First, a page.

mulched….requiring 5 loads in total.  Finally, Jason called and I was able to get a load of soil. DSC03991 Yes, I am shoveling it into a wheelbarrow, then trundling it to each bed.  Each load of soil is 21 wheelbarrow loads.  A wheelbarrow load is 12 heaping shovelfuls, because that’s what I can move without straining my back or losing control.  One load fills not quite 2 -6′ x 6′ boxes, or 4- 3’x6′ boxes.  So far, I have shoveled and moved 5 loads, and that’s about 1/3 of the boxes.  The most I can do in a day is 2 loads.  Remember, I am old!


So, being the curious person that I am, I had to take the scales out to weigh an average shoveful.  It was 13 pounds.  Thirteen pounds times 12 shovelfuls is 156 pounds per wheelbarrow, times 21 wheelbarrows per load is 3276 pounds, times 5 loads is 19,656 pounds.  Divide that by 2000, and I’ve already moved 9.828 tons!  So, only 19.656 tons to go….hopefully.

DSC03951  On August 21st, after filling the first four boxes, I planted fall crops:  spinach, dwarf kale, lettuce, turnips, kohlrabi, mini-carrots, arugula, mesclun, and purple beans.  “Royal Burgundy” is my favorite bean, and since it can tolerate colder soils, I’m hoping they will not stop growing when the nights begin to turn cool.  They mature in approximately 54 days.  Even if they don’t produce a crop, at least they will be putting nitrogen into the soil, and that’s a good thing.  Every row gets radish seeds mixed in except the beans, because they germinate quickly and are strong enough to break through the soil on their own.  With the warm weather we’ve had, the seeds germinated quickly.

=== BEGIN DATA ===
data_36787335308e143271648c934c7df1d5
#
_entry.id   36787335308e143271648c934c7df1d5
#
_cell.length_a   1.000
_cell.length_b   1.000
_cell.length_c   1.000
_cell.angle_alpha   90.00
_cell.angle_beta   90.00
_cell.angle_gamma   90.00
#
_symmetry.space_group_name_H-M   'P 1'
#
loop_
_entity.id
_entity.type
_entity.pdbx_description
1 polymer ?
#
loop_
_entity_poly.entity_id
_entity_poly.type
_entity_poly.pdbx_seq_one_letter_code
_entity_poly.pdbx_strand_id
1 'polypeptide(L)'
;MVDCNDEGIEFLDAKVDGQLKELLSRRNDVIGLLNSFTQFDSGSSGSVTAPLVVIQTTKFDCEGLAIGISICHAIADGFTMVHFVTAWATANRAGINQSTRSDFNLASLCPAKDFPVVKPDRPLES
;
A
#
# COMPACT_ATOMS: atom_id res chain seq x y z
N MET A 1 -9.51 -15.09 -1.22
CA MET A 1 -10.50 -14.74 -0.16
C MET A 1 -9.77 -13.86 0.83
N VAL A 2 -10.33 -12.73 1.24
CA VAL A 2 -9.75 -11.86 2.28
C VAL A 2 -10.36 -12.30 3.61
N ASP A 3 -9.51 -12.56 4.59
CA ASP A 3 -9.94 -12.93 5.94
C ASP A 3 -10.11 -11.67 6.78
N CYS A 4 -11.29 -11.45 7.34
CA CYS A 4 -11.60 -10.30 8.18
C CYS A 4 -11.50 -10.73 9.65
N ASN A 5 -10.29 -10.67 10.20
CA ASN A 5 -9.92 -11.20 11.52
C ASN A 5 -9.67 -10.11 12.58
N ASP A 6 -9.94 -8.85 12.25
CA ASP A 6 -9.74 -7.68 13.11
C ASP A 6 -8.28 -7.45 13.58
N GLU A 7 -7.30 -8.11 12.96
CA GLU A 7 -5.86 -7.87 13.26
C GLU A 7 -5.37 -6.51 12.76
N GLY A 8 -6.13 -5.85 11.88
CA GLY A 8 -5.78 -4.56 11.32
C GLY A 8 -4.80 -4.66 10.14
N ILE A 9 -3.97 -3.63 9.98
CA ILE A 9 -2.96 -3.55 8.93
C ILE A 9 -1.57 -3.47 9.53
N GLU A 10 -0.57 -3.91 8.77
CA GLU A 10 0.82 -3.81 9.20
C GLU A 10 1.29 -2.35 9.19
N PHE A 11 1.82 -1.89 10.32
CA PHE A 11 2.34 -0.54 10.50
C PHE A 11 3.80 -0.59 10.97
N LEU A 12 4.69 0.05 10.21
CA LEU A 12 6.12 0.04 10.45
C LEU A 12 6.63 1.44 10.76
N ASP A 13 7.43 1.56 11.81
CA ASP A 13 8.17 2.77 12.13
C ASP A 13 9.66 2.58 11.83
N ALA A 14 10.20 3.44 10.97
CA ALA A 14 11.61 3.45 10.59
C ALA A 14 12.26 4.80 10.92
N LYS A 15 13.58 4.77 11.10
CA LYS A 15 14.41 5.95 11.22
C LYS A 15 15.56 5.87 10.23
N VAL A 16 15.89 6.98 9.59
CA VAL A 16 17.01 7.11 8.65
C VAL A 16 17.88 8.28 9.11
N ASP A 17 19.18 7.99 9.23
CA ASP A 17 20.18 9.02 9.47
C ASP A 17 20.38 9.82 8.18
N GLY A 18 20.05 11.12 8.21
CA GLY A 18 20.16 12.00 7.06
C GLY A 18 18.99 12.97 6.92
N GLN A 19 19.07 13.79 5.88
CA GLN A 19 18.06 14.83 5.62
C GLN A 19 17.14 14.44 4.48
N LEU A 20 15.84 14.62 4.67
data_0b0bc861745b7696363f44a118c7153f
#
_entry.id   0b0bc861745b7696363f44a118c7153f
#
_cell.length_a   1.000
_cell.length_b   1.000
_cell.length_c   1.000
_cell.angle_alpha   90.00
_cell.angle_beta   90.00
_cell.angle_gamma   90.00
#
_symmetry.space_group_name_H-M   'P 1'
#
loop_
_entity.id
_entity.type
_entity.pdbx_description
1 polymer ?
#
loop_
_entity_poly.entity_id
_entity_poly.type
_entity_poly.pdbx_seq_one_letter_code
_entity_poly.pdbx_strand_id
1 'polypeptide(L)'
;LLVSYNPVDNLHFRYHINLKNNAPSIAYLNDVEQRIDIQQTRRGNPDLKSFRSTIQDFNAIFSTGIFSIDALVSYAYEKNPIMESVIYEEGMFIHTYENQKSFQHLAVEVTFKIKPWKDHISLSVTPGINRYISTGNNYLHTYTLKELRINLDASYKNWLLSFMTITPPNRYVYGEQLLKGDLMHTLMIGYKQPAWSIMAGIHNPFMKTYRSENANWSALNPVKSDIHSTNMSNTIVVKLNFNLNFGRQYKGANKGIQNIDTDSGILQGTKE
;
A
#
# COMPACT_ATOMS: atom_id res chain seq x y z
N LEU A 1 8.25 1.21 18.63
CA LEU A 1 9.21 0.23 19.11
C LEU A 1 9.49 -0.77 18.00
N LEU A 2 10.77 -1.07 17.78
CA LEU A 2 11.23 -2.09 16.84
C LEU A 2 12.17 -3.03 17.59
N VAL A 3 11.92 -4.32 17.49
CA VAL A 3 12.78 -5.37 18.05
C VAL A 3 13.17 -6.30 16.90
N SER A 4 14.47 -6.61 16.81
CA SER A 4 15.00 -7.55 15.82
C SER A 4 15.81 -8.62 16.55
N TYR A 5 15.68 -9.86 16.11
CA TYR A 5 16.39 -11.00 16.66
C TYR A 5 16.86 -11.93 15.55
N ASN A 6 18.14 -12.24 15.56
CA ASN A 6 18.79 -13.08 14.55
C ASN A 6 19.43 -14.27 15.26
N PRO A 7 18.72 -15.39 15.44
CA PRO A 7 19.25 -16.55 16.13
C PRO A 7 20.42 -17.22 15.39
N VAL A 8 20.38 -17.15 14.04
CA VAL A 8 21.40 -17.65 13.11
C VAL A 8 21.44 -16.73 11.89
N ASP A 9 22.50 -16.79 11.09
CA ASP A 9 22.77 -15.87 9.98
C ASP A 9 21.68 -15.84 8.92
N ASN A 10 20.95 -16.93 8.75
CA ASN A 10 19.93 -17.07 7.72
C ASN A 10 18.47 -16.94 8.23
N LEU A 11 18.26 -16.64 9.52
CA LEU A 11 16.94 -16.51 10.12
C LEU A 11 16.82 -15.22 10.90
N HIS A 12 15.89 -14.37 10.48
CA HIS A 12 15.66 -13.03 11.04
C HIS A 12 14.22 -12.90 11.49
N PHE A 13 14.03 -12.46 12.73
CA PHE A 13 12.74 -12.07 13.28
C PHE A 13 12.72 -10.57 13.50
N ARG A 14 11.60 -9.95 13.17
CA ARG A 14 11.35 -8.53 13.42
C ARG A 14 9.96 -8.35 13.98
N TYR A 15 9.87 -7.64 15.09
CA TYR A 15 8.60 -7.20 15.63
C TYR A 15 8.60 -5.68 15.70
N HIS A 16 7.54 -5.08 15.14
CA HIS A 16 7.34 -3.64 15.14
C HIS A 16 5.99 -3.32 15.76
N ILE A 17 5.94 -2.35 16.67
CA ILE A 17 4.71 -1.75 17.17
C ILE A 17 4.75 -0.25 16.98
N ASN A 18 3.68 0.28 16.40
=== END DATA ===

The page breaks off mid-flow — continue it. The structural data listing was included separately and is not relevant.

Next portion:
DSC03979  As you can see, using raised beds allows me to plant densely.  In the prior photo, you’ll see four white row labels. This box contains 3 rows.  The center row is beans, which need more space.  The outer rows are actually beets on the right and mini-carrots on the left, but what you see growing there are the radish seeds that are their companions, because the beets and carrots do not germinate quickly.  See?  I told you I am going to have lots of radishes.  Maybe I should count them!

Note:  I did not receive any compensation or discount from Ewer’s Top Soil for this post.  I believe in promoting a good family business whenever I find one.



About carolee

A former professional herb and lavender grower, now just growing for joy in my new potager. When I'm not in the garden, I'm in the kitchen, writing, or traveling to great gardens.
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4 Responses to The first harvest!

  1. jennerjahn says:

    As usual, I loved the latest blog!!
    If you need a radish eater, call us.


  2. Susan Seal says:

    Loved your breakdown on how much dirt you’ll have moved when it’s done. Wore me out just reading it! 😉 Enjoying your blog!


    • carolee says:

      It’s not as hard as it sounds. I just take my time and rest whenever I need to give my back a break. Did load #12 today, so making good progress. Happy that we have had such good weather. Some years we’ve had snow by now!